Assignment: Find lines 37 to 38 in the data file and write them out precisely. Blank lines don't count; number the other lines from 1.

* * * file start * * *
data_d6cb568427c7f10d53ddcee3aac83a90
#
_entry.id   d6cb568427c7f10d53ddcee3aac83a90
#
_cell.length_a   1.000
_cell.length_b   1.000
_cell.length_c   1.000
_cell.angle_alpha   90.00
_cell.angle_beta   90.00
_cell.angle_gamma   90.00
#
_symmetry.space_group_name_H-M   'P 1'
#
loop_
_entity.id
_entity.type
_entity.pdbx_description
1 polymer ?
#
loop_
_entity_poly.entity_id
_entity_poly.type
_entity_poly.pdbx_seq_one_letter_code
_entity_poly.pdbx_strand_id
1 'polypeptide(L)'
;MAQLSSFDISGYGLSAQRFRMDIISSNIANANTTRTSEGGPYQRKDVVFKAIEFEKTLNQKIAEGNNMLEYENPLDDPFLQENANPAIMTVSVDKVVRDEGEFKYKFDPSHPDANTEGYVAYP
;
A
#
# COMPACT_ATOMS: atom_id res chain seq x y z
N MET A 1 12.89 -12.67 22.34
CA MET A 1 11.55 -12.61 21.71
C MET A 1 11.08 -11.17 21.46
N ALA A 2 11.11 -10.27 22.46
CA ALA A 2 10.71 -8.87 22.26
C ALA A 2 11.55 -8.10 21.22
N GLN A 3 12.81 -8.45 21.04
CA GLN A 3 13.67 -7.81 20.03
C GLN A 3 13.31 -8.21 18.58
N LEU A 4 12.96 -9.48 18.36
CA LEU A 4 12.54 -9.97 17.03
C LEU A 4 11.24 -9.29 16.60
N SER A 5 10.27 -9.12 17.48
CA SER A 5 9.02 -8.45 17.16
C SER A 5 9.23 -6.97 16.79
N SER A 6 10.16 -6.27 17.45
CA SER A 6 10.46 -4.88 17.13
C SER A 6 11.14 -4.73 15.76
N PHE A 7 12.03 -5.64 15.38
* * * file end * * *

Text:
N GLN A 3 12.81 -8.45 21.04
CA GLN A 3 13.67 -7.81 20.03